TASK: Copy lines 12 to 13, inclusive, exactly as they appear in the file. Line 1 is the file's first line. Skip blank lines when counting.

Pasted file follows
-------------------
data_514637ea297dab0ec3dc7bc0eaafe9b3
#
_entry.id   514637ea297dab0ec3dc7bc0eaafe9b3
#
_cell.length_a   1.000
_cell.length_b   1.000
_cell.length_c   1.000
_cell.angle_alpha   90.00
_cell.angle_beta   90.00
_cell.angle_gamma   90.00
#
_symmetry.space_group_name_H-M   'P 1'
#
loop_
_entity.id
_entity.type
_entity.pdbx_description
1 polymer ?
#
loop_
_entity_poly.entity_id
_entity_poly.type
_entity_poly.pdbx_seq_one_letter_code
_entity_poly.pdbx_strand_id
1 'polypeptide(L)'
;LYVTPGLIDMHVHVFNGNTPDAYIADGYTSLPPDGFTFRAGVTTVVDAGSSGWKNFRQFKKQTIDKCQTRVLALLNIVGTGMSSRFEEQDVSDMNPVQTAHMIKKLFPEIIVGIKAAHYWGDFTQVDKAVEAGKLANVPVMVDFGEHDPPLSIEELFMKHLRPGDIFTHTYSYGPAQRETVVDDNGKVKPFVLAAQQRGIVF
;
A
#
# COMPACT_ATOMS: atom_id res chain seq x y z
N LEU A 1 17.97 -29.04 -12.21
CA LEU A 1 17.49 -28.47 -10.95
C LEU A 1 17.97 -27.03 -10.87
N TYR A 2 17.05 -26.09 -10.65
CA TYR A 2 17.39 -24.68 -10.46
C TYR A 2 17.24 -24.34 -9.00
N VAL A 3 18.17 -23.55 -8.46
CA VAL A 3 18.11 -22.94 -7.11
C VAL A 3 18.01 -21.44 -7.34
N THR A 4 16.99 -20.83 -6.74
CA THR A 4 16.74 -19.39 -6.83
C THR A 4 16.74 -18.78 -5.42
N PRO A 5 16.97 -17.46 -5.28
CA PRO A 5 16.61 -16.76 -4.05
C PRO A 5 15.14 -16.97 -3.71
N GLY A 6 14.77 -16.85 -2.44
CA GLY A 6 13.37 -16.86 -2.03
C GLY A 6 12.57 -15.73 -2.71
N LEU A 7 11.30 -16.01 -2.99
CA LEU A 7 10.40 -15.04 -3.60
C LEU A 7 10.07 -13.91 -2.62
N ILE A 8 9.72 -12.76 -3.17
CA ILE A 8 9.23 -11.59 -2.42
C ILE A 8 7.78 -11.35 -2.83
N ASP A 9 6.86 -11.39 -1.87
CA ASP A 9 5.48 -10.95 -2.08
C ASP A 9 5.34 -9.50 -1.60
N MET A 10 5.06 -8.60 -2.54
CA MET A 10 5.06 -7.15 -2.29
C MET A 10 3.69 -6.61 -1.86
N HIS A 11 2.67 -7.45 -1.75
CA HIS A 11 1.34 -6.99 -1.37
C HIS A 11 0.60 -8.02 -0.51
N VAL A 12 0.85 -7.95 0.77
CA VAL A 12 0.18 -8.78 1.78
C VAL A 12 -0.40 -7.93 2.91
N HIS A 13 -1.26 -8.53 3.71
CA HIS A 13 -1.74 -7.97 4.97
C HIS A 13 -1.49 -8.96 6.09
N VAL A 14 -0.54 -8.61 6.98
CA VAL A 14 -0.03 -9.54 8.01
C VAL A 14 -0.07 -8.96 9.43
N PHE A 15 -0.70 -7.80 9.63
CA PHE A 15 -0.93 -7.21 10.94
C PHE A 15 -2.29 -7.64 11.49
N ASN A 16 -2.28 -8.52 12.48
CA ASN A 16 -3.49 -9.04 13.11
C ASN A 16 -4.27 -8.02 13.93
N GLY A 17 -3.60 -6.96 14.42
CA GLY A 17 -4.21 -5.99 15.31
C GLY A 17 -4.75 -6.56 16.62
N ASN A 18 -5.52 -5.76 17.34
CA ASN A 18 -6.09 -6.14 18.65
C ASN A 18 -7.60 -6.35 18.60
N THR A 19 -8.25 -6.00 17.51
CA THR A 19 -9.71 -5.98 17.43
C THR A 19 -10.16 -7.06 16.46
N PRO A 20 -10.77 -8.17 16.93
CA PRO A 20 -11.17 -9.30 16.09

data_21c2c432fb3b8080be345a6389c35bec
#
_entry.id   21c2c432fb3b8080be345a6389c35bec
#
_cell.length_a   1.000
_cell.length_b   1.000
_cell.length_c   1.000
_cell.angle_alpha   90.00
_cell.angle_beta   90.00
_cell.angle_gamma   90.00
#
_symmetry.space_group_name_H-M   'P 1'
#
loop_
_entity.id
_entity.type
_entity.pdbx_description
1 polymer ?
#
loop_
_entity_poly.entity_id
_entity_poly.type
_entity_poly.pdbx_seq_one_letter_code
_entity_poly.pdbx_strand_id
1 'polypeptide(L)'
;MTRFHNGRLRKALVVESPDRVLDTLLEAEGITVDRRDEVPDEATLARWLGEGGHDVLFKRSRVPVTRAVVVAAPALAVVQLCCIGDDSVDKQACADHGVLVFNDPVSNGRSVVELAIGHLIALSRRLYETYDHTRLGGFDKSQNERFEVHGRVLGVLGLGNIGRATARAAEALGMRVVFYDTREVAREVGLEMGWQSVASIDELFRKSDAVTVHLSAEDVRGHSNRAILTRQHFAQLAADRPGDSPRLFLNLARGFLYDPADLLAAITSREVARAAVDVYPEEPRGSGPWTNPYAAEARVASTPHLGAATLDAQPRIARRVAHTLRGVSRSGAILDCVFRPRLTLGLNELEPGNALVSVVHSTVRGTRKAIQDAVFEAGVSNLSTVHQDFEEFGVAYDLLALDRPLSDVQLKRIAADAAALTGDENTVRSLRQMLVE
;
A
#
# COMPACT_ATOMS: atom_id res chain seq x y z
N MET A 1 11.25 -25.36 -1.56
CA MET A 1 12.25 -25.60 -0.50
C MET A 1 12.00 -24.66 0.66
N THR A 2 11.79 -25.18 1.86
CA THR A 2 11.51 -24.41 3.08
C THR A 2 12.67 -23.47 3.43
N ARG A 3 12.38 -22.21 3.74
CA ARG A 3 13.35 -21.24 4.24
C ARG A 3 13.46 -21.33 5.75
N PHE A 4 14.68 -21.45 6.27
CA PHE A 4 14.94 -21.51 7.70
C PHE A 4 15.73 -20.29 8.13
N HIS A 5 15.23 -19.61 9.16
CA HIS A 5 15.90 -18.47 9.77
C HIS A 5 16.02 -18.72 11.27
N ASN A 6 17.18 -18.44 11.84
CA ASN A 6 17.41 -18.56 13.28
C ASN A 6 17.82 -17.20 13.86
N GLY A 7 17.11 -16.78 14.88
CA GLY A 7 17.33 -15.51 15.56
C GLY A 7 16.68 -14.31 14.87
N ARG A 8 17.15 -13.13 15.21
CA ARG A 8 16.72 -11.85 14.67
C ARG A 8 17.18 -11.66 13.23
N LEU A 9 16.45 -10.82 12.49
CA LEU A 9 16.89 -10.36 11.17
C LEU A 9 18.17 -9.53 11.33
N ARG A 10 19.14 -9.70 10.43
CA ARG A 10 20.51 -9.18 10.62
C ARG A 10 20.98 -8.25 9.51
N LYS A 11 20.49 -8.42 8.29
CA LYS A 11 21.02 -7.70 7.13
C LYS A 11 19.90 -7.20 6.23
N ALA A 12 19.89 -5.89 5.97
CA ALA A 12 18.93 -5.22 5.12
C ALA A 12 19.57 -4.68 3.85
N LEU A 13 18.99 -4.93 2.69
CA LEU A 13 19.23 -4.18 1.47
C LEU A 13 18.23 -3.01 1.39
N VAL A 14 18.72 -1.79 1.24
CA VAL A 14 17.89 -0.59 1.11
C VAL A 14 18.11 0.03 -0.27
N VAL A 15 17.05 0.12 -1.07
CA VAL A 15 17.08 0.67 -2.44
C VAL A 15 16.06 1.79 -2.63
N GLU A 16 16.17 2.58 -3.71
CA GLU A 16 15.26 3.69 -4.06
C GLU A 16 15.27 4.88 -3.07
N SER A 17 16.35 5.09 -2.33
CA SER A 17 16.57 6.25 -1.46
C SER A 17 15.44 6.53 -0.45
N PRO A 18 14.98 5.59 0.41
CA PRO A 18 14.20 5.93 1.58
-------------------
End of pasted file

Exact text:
_symmetry.space_group_name_H-M   'P 1'
#